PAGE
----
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Desktop-as-a-Service can meet the mass resignation challenge

Improving IT services to meet the needs of remote workers is key to employee retention, according to a leading expert.

A man uses a laptop at a coffee shop in downtown Hanoi. - AFP
A man uses a laptop at a coffee shop in downtown Hanoi. - AFP

Over 4 million U.S. citizens reportedly quit their jobs in September 2021. Some economists have referred to this as the ‘September exodus.’ This pattern has also been seen in other high-income countries, and effect of this has been to place intense pressure on organizations to understand their failures in employee retention.

One of the main factors driving employees to quit, as an analysis of exit interviews suggests, is frustration with IT practices (coupled with the other frustrations that have emanated from the COVID-19 economic response). This relates to both wider corporate systems to finnicky laptops and networks. These issues are further hampered by a lack of tools to remediate the technology challenges when they arise.

The issues further suggest that with the changes in working practices triggered by the response to the coronavirus pandemic (like home working and hybrid working) then traditional personal computers and laptops are not always reliable or powerful enough to meet the challenges of this new era of remote work.

For these reasons, a trend among many companies is to seek out cloud alternatives to support remote and hybrid workers.

This trend has been picked up by Amitabh Sinha, CEO & Cofounder of Workspot, as he tells Digital Journal.

According to Sinha one of the merging trends is with Desktop as a Service (DaaS) technology.  Sinha thinks that this approach can help to support employee retention.

Sinha sets out the context: “With remote work, IT organizations have been under more pressure than ever to provision secure access to the applications and data employees need to be productive. It comes as no surprise as we see trends, like the ‘great resignation’ (with over four million people leaving their current jobs), with a common theme – reality vs expectations of employee experience.”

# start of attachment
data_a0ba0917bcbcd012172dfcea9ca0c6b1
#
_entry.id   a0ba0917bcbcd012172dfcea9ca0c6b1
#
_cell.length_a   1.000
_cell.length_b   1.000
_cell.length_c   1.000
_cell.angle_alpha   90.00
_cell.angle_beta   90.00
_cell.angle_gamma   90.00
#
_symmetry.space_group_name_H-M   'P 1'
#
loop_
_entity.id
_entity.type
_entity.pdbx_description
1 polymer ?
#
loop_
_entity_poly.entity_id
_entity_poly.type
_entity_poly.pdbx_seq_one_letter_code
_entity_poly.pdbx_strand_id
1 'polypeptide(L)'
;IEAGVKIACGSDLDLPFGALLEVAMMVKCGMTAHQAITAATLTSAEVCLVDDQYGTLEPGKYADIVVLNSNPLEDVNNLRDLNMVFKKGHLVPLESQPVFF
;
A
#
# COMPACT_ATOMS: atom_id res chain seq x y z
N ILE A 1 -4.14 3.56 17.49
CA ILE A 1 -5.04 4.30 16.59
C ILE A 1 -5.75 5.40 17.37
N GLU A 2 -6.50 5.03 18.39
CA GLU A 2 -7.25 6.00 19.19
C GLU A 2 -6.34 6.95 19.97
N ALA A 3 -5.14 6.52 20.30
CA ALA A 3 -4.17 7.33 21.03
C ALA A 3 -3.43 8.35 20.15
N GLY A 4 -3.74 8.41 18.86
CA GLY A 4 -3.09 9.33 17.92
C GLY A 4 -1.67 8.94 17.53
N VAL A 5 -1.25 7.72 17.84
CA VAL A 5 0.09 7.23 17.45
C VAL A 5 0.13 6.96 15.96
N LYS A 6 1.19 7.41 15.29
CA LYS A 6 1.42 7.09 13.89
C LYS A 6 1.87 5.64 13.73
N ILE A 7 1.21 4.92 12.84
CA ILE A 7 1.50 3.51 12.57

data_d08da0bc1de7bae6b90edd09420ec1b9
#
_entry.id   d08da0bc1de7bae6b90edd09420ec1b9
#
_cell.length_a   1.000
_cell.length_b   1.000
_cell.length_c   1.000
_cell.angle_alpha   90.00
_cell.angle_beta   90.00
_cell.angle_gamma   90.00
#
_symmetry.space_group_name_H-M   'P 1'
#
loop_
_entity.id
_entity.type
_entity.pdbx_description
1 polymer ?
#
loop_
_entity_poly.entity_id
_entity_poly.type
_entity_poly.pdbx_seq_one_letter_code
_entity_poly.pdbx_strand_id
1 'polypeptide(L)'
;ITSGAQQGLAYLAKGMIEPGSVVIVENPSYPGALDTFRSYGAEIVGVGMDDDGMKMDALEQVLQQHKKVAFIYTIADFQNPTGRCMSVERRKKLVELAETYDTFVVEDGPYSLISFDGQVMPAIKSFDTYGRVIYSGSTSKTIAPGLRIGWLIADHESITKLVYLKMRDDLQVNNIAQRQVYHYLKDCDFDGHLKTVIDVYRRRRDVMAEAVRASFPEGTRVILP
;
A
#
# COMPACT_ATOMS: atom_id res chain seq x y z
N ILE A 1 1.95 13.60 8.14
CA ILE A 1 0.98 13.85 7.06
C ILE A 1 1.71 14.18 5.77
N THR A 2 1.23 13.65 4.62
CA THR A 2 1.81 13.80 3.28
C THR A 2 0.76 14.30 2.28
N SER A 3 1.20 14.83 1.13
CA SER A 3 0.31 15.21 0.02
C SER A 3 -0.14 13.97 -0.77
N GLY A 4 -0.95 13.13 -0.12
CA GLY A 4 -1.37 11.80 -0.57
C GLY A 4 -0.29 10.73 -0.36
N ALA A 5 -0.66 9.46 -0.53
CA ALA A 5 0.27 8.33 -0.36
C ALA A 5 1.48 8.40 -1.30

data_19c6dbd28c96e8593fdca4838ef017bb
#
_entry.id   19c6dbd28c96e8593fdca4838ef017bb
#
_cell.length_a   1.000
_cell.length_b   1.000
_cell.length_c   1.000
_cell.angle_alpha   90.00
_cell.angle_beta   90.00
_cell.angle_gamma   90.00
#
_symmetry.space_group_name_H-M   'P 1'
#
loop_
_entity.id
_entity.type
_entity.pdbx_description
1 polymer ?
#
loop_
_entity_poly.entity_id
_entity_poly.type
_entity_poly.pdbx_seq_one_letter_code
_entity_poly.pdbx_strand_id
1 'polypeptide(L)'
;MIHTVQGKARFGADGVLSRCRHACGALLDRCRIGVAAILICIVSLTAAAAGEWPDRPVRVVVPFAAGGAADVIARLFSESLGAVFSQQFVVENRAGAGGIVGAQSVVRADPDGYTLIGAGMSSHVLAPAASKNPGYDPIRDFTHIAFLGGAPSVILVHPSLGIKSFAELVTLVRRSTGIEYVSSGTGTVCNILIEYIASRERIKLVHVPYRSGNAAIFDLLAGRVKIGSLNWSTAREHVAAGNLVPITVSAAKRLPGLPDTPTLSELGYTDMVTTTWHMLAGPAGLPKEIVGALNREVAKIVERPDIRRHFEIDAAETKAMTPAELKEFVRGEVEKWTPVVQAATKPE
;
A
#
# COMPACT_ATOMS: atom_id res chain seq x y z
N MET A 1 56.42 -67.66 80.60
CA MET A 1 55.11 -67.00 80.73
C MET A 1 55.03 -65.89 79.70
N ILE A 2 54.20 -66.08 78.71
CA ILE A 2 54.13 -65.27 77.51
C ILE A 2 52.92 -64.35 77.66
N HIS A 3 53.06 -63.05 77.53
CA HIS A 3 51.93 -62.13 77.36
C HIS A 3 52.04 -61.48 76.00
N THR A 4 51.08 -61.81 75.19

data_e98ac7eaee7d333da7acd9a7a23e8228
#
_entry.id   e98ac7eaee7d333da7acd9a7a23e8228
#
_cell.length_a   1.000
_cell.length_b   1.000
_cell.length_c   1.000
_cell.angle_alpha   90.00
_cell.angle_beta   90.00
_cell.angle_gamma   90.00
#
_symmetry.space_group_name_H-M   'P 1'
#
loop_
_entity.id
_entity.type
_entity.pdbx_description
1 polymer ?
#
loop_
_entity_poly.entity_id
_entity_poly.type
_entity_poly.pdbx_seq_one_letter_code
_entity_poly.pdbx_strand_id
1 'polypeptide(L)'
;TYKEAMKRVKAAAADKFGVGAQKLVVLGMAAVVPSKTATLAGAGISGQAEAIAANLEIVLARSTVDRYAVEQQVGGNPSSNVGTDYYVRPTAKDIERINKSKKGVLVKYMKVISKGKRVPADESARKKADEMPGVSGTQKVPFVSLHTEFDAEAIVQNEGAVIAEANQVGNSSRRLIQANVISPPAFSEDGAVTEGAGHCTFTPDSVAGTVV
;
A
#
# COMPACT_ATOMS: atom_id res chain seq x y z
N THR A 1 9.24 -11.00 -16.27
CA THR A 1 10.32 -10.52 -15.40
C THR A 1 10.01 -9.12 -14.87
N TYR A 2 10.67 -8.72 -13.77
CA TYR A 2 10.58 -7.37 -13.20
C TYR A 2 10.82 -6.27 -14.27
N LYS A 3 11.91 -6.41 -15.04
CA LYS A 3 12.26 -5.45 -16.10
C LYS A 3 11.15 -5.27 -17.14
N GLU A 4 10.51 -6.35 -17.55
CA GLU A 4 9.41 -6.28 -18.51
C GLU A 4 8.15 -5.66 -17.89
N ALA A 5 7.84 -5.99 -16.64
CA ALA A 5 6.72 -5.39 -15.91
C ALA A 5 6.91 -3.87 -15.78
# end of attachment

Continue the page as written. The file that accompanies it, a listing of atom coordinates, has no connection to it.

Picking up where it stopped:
This brings with it considerable challenges, says Sinha: “Many organizations continue to leverage traditional approaches like shipping PCs and laptops, which have become harder to secure and manage when they are outside the network perimeter.”

There are other difficulties too: “A similar challenge rises when leveraging an on prem VDI environment, which is costly and complex to scale and can result in poor performance for remote workers.”

However, changes are happening Sinha reveals: “Faced with poor performance, employees are demanding more from their end user computing experience. Ease of use and flexibility in devices seem is becoming a must have for remote and hybrid workers today, a trend that is here to stay. Results of our survey with ESG shows the need for increased adoption of digital workspaces. In fact, 88% of respondents said they wanted to access VDI/DaaS images via smartphones and non-Windows devices.”

These trends leads Sinha to conclude: “In this context, cloud PCs have proven to be the better alternative, providing improved performance and security to better support remote work, while helping organizations retain and attract talent with easy to use and easy to onboard capabilities.”

Written By

Dr. Tim Sandle is Digital Journal's Editor-at-Large for science news. Tim specializes in science, technology, environmental, and health journalism. He is additionally a practising microbiologist; and an author. He is also interested in history, politics and current affairs.

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